Updates illustrating the controversial nature of the question:[Hat tip to J.M. for Fr. Z reference.]

The worst vocations poster ever

[Hat tip to Thomas Peters,, 1/12/2011, via K.K.]

Tuesday, January 11, 2011

On the "Te Deum"

Long ago in the 1980s, even before I was Catholic, even before I had ever heard it sung, I had discovered the majesty of the "Te Deum." My first encounter with it was in King James-era English associated with the Anglican tradition. I noticed that it appeared in a couple of different translations in the Book of Common Prayer. In the older Cranmer-and-Coverdale vintage English translations, it had a power that is hard to describe. But I never heard it sung in church. I only heard it in recorded performances of settings by various classical composers -- Tallis, Lully, Purcell, Mozart, Berlioz, etc.

Once I heard Tom Howard describe how he was moved to tears when he first read the hymn, such was its powerful effect on him. And he was very nearly moved to tears just reading an excerpt for us:
The glorious company of the Apostles praise thee.
The goodly fellowship of the Prophets praise thee.
The noble army of Martyrs praise thee.
The holy Church throughout all the world doth acknowledge thee;
The Father of an infinite Majesty;
Thine honourable, true and only Son;
Also the Holy Ghost ...
When I became a Catholic, I noticed that the Te Deum seldom appeared anywhere, and I wondered why. I did see it published in issues of Magnificat magazine, which I picked up here and there. Yet I never heard it sung on any occasions in church, except in the distally-related hymn, "Holy God, We Praise Thy Name," which isn't quite the same thing.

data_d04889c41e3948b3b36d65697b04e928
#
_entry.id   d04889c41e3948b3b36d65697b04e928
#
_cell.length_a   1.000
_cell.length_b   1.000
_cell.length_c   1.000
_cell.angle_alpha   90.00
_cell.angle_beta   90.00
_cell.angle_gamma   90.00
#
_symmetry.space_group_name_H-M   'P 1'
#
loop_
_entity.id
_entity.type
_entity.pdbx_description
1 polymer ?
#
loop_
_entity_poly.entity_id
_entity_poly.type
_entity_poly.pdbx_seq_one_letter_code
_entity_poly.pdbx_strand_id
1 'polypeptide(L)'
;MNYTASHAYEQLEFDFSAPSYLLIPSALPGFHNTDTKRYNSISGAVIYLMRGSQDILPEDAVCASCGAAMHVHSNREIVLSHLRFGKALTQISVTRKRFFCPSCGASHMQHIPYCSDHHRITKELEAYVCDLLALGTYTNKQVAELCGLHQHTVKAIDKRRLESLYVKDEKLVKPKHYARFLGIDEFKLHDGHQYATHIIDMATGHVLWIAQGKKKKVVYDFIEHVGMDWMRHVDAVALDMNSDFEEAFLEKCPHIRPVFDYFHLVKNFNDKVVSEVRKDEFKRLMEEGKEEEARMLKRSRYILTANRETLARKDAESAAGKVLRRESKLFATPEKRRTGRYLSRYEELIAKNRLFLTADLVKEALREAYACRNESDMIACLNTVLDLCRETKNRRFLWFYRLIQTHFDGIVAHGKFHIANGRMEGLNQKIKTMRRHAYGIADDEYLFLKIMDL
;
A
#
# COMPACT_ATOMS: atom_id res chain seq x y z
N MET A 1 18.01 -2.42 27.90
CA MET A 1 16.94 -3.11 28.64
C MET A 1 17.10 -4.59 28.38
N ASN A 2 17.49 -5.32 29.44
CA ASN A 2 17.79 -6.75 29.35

Apart from the "classical" Gregorian Chant settings, such as this 5th Century Monastic Chant setting, which I find beautiful, I have always thought (due, perhaps, to my particular idiosyncratic failings of taste) that it would be appropriate for the hymn to have a bold martial setting that could be accompanied easily by men in a congregation -- something that would strike terror into the hearts of The Enemy, like Wagner's "Flight of the Valkyries" in Apocalypse Now. The closest thing I've run into yet was this setting with majestic organ accompaniment by Pierre Cochereau, the Maîtrise of Notre-Dame in Paris (courtesy of Fr. John Zuhlsdorff, January 11, 2011).

I love the smell of incense at Benediction in the morning. It smells like ... victory.

Kentucky Fried Chicken: a Japanese "Christmas Tradition"

Check out the crazy but interesting facts at "Today I Found Out" (December 23, 2010).

[Hat tip to C.B.]

The effects of "choice" on Black America

Black History Month: Life Speakers Series
Free of charge and open to all

From left to right: Sponsored by Right to Life of Michigan

For further details, see Print Flyer.


Monday, January 10, 2011

Don't worry. Be happy. Things are fine.